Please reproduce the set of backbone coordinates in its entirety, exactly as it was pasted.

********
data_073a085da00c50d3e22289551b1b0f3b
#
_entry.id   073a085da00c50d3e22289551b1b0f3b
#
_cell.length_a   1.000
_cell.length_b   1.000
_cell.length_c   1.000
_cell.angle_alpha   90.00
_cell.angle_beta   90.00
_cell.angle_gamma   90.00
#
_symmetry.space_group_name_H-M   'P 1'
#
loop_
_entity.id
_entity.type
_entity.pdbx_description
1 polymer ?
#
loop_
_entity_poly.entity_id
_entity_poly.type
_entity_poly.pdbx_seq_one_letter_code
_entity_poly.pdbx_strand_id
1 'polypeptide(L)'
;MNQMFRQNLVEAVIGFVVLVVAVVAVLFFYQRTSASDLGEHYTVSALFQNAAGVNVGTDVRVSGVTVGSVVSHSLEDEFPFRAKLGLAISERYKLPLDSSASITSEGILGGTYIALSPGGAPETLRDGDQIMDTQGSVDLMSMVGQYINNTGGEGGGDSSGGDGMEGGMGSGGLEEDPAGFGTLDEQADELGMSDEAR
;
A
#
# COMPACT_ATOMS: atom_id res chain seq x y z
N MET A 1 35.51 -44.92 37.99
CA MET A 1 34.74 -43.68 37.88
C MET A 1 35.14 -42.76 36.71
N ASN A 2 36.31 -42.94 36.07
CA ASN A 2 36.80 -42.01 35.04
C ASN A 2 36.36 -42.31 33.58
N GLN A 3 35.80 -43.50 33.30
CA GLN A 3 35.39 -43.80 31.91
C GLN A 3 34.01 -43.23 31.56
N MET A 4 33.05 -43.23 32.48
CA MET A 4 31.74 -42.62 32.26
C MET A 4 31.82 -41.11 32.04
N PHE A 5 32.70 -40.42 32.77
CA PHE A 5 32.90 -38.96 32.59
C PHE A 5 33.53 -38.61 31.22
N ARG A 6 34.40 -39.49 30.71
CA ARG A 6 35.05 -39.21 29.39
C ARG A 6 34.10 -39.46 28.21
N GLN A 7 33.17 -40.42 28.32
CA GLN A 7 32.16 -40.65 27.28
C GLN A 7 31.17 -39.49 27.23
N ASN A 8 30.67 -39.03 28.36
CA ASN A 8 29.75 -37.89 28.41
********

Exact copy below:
data_073a085da00c50d3e22289551b1b0f3b
#
_entry.id   073a085da00c50d3e22289551b1b0f3b
#
_cell.length_a   1.000
_cell.length_b   1.000
_cell.length_c   1.000
_cell.angle_alpha   90.00
_cell.angle_beta   90.00
_cell.angle_gamma   90.00
#
_symmetry.space_group_name_H-M   'P 1'
#
loop_
_entity.id
_entity.type
_entity.pdbx_description
1 polymer ?
#
loop_
_entity_poly.entity_id
_entity_poly.type
_entity_poly.pdbx_seq_one_letter_code
_entity_poly.pdbx_strand_id
1 'polypeptide(L)'
;MNQMFRQNLVEAVIGFVVLVVAVVAVLFFYQRTSASDLGEHYTVSALFQNAAGVNVGTDVRVSGVTVGSVVSHSLEDEFPFRAKLGLAISERYKLPLDSSASITSEGILGGTYIALSPGGAPETLRDGDQIMDTQGSVDLMSMVGQYINNTGGEGGGDSSGGDGMEGGMGSGGLEEDPAGFGTLDEQADELGMSDEAR
;
A
#
# COMPACT_ATOMS: atom_id res chain seq x y z
N MET A 1 35.51 -44.92 37.99
CA MET A 1 34.74 -43.68 37.88
C MET A 1 35.14 -42.76 36.71
N ASN A 2 36.31 -42.94 36.07
CA ASN A 2 36.80 -42.01 35.04
C ASN A 2 36.36 -42.31 33.58
N GLN A 3 35.80 -43.50 33.30
CA GLN A 3 35.39 -43.80 31.91
C GLN A 3 34.01 -43.23 31.56
N MET A 4 33.05 -43.23 32.48
CA MET A 4 31.74 -42.62 32.26
C MET A 4 31.82 -41.11 32.04
N PHE A 5 32.70 -40.42 32.77
CA PHE A 5 32.90 -38.96 32.59
C PHE A 5 33.53 -38.61 31.22
N ARG A 6 34.40 -39.49 30.71
CA ARG A 6 35.05 -39.21 29.39
C ARG A 6 34.10 -39.46 28.21
N GLN A 7 33.17 -40.42 28.32
CA GLN A 7 32.16 -40.65 27.28
C GLN A 7 31.17 -39.49 27.23
N ASN A 8 30.67 -39.03 28.36
CA ASN A 8 29.75 -37.89 28.41